By Caleb Forbes
A public event titled “Race: The Power of Illusion,” was held at Grinnell’s First Presbyterian Church last Monday, Jan. 29. The Iowa Department of Human Services (DHS) facilitated the program, presenting on the systemic racial biases present in our legal system and culture.
The workshop included sessions lasting from 8:45 a.m. to 3:45 p.m. and attracted clergy, police officers, members of the school system and primary health care counselors. There were also members of the public that brought the total number of people in attendance to 35.
David Cranston, a retired physician and member of First Presbyterian church, helped organize the event. He decided to ask First Presbyterian Church to host the event after he and his wife Linda attended a similar event presented by DHS in Cedar Rapids.
“We didn’t think we were racist, but yet we found that sometimes the way some of our perceptions and the way we approach people of other cultures or other races is off-putting to them, and there was hidden racism in our belief system,” Cranston said of this first experience. “That’s what I hope other people get from this.”
The overall purpose of the DHS event was “to promote equity for minorities. Largely racial, but not entirely,” Cranston said. “Equal is not necessarily equitable.”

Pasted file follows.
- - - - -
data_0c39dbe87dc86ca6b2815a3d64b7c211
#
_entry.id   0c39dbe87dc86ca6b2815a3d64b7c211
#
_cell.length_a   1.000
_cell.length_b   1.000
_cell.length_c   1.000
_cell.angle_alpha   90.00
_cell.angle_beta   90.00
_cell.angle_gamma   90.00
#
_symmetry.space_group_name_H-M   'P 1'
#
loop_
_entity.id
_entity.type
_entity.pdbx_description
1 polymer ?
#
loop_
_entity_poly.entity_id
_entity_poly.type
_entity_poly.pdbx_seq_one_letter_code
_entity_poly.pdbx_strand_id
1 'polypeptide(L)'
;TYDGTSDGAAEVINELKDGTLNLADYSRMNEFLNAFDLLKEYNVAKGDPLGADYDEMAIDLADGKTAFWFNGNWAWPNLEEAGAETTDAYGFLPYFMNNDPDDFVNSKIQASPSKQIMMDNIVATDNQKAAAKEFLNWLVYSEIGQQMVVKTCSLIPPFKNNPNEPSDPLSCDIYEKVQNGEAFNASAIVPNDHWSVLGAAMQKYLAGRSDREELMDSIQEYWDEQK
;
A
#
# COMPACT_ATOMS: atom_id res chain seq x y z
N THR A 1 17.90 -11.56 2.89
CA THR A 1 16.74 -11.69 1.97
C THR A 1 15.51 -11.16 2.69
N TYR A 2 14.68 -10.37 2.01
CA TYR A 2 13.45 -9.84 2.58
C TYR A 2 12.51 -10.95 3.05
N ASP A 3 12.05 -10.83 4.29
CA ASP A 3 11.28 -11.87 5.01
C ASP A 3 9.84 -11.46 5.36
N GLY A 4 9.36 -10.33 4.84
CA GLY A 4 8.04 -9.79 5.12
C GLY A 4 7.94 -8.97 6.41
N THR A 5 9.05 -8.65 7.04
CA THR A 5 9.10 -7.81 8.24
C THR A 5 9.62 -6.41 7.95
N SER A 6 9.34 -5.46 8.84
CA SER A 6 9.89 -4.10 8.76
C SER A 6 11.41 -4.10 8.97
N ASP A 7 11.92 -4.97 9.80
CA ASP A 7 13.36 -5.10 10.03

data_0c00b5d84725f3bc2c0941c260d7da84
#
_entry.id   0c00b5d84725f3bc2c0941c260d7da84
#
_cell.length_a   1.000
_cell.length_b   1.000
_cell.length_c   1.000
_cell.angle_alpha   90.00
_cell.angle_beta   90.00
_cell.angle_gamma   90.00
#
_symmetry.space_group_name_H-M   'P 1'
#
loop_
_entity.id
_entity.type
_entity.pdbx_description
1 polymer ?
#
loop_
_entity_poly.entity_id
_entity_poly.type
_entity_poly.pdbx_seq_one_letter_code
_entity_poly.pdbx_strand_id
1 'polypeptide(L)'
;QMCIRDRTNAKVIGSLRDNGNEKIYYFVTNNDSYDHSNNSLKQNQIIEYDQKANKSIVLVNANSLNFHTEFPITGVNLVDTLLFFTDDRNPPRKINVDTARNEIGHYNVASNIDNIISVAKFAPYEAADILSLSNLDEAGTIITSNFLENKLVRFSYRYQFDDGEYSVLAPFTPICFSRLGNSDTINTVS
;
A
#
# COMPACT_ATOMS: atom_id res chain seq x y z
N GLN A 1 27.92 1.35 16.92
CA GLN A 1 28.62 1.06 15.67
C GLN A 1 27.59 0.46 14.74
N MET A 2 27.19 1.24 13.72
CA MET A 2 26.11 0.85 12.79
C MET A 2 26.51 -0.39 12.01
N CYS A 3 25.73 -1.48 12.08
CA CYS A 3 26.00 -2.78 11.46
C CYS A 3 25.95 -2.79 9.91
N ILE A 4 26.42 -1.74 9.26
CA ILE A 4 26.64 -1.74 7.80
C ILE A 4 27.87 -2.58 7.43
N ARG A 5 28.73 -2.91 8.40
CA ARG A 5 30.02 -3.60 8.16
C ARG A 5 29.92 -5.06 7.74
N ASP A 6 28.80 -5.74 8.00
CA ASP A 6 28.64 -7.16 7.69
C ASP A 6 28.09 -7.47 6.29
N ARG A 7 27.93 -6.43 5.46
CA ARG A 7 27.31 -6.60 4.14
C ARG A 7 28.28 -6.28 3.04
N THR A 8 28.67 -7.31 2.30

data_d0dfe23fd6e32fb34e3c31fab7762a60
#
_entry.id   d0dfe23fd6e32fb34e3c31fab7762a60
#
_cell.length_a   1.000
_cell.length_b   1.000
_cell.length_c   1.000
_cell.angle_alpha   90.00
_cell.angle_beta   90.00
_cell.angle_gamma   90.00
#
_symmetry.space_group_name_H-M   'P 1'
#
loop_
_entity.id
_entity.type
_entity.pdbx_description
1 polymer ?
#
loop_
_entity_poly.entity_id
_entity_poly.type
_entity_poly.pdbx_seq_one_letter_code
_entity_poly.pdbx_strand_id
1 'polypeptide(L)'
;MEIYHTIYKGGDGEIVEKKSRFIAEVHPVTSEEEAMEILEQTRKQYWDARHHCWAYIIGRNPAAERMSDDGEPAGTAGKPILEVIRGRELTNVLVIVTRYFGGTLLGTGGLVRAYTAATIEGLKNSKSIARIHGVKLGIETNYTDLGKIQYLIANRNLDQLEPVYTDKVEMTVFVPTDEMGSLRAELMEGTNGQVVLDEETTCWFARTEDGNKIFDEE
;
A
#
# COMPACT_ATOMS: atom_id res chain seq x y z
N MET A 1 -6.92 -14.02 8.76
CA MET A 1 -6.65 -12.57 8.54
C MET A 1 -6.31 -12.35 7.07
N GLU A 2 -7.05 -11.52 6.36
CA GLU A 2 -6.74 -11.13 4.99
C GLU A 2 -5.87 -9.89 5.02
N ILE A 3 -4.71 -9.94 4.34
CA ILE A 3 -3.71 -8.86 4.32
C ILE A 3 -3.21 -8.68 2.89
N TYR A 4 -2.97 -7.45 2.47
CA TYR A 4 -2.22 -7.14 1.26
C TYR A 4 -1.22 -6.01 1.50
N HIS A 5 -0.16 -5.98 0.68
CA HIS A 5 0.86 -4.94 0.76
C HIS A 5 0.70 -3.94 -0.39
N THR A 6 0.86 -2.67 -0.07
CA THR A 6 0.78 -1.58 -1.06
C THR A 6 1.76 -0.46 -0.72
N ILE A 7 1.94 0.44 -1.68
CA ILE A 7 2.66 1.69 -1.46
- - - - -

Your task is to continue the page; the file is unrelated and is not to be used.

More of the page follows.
This notion was portrayed in a demonstration on assistance programs, showing how some people naturally have the ability to overcome a barrier and therefore do not need additional support, while other people are disadvantaged and require additional resources to help them overcome the barrier. The moral of the story was that in such cases, an unequal redistribution of resources may be equitable.
“If we got rid of the barriers for everybody then there would be less of a problem,” Cranston said. “It sounds great in theory, but it’s hard to do in our society, because everybody seems to want their own and [doesn’t] want anybody else to get any part of the pie if it’s going to cost them something.”
In light of recent incidents highlighting racial inequality, Cranston explained that the purpose of the event was to “educate the public so they have some facts to understand that a lot of the prejudices are not really based on fact.” He explained that often, prejudice is “incorporated into the way the legal system is set up, [and] some of the financial systems have been set up to cause discrimination and disadvantage minority groups.”
The event included discussion of specific historical policy biases such as Federal Housing Administration (FHA) policies which prevented Black homeowners from building equity in homes because their only option was to rent.
“[When] qualified servicemen [came] back from World War II, the white ones got qualified for FHA loans and the Black ones didn’t, or if they did, they couldn’t get housing because of the discrimination in the housing developments,” Cranston said.
The event connected these concrete examples with broader patterns. However, Cranston sees the event only as a starting point, from which “people [can] start talking about racial issues or minority issues … to understand that we are all basically the same people. … We all want the opportunity to improve our lot in life.”
According to Cranston, there is interest in a follow-up meeting in a few weeks. He also noted that the advertising didn’t reach Grinnell College students because of winter break, but he said this type of event is something the College might be able to host in the future.